When the doctor returned a Caribbean hour later, he took me into the treatment room. Again no air conditioning, and it was HOT!, at least 105F. He numbed my finger and began applying stitches. The treatment table was wooden, once painted green. I watched, and I have enough background to know he used reasonably good sterile technique.At least he put down sterile paper, and used sterile sutures. My only worry was the suture needle, which he took out of a covered glass dish, where there were several other needles. I had to assume/hope, the solution in the dish was some sterilizing solution. I felt like it was the 1950’s.
The angle was awkward as he applied the stitches. The nurse was well-endowed, and was getting in the way, so I offered to assist. The doctor got me a glove, but about then the heat and novocaine got to me and I felt faint. My wife brought in the gurney and some water, and the doctor finished up. Fifteen stitches later, I was done.
After recovering, from the heat, we went outside and braced ourselves for the bill. The nurse sail to come back in the morning to pay. We expained the ships were sailing first thing in the morning, and we couldn’t come back when the office opened. The nurse then asked for $20! ($54EC) WOW!! The cost of a WJ tour! She stapled the $20 bill to the chart, and gave me a prescription for antibiotics. The taxi was waiting and we were on our way.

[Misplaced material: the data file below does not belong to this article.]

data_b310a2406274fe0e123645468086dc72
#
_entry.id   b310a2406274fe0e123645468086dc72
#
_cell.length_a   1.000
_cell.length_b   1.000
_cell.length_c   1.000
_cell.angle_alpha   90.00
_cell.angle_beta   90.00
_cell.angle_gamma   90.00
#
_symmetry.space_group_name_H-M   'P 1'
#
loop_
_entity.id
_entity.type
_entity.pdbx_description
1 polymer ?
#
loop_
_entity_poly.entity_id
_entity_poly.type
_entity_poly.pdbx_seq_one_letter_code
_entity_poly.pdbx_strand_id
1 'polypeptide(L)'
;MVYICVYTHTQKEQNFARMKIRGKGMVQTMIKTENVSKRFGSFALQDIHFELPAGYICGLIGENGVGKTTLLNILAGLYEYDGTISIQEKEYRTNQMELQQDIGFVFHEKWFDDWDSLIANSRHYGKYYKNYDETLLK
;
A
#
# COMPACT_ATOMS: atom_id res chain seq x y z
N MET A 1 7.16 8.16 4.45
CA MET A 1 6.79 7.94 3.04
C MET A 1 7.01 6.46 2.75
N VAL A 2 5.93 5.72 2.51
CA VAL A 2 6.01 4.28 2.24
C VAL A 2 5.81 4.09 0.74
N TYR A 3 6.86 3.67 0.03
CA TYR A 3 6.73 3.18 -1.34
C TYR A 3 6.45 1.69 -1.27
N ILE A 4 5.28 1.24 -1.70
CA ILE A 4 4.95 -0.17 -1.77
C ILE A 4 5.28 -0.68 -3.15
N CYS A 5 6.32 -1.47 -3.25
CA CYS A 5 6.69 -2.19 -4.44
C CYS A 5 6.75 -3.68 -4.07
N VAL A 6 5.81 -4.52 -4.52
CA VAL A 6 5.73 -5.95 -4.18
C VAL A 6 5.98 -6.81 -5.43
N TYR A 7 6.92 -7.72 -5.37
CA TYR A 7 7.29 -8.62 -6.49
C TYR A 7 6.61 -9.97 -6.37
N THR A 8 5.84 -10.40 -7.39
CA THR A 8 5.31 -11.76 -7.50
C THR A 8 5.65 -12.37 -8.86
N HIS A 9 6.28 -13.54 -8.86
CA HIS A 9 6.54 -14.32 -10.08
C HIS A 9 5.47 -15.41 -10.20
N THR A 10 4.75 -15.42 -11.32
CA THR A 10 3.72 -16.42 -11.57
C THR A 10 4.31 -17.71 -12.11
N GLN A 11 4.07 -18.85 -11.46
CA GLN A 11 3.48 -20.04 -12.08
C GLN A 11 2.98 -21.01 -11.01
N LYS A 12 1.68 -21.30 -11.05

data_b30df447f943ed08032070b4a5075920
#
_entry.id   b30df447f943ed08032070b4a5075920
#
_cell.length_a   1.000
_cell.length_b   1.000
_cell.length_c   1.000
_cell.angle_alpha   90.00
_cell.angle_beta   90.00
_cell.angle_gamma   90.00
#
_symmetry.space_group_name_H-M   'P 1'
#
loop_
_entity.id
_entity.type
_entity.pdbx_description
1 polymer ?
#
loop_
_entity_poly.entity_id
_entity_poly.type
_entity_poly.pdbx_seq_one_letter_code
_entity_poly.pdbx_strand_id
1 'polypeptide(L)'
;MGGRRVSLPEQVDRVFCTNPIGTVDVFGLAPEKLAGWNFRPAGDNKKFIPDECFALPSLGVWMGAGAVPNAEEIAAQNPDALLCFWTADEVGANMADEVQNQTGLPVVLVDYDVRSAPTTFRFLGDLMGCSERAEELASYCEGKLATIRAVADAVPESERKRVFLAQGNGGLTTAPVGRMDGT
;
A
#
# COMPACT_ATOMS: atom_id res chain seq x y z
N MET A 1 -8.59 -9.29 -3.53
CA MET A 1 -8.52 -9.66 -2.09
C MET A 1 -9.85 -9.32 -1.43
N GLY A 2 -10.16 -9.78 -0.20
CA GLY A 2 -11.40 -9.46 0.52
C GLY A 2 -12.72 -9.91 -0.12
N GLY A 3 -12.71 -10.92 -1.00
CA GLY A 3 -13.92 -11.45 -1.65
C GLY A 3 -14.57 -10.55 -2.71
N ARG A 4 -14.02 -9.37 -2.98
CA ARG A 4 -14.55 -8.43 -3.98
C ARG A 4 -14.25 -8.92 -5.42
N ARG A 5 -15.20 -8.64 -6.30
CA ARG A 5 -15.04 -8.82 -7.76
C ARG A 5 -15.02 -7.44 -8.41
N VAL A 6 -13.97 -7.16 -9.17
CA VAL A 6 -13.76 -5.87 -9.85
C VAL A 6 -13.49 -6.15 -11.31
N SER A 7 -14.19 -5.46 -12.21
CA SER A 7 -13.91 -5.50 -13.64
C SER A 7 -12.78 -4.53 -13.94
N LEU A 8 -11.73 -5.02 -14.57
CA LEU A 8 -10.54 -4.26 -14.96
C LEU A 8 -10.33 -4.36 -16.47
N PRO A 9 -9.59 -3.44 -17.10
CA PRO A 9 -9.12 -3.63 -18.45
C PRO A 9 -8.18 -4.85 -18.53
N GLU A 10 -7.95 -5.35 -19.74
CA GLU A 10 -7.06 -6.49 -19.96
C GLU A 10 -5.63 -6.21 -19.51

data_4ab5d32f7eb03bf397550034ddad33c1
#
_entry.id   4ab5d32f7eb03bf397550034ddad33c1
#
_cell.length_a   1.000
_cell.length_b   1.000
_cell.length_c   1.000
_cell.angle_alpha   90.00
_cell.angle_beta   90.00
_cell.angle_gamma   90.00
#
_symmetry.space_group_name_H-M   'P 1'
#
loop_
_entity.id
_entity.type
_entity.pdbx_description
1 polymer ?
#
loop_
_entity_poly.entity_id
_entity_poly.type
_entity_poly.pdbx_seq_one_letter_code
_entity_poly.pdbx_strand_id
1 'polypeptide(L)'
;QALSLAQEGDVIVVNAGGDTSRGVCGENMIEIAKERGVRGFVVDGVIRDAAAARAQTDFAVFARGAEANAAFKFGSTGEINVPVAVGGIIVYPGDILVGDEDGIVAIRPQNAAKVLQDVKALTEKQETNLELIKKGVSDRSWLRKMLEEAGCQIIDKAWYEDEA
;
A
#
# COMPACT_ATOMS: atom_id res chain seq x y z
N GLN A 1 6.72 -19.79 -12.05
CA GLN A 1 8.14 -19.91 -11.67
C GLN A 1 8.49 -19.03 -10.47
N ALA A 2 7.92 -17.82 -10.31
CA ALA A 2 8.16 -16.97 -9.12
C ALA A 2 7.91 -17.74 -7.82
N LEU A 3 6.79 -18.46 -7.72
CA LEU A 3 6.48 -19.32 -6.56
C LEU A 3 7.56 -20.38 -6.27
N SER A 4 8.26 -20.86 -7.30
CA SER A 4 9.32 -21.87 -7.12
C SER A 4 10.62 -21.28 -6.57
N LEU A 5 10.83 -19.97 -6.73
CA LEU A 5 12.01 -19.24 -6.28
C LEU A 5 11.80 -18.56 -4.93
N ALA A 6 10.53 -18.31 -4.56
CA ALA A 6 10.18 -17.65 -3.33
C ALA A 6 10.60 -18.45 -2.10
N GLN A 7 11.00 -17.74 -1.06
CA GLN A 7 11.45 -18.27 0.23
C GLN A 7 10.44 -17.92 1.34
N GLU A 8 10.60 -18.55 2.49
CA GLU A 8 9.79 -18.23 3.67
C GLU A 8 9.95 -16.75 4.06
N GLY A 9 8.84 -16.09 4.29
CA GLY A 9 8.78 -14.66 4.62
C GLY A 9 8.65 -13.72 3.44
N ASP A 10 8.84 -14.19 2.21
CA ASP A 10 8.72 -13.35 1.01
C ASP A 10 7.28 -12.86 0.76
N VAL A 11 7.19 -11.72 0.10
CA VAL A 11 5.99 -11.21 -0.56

We stopped at a pharmacy on the way back to the ship, and got the medication for $8 US ($21 EC) ($30-40 stateside). The pharmacist also decided on his own that I might need a pain killer, and put in some (Very) strong painkillers, which are highly restricted in the US. I never even needed an aspirin.
Once back at the ship, we settled back to enjoy the music, but I and my finger were instant hits. I remember many people from all the ships coming up and taking my picture. The next morning, I found that my name had been added to the board as an island activity at St. Barts, “Eel Feeding Demo – $20 – See Dean”. I found out later that I was also mentioned at story time on all three ships. The Captains had a combined 30 WindJammer years experience, yet had never had a passenger bitten. On a launch later that morning, one of the passengers from another ship said “Oh, YOU’RE the one!”. I was an instant celebrity, and attraction, and I loved it!
Once back home, I had my doctor check out the wound. He found no problems, infection or anything of concern. He enjoyed the story, however, and charged a LITTLE more than $20!
When we turned in the bills from St Kitts to our insurance, they paid us back $75! We finally figured out why. The original bills were written in EC dollars, which uses a “$”, but they paid us in US. When we called to correct this, they said to ignore it, since it would be too complicated and cost too much to change. So we kept it, and made a little money!
While many may find my story a little worrisome, please don’t. I have spent a lot of time in the water (I once calculated 3.5 years!), and nothing of this sort has ever happened before. This really is a favorite story, and my cruise on Poly will be something I will always be able to point to … uh with.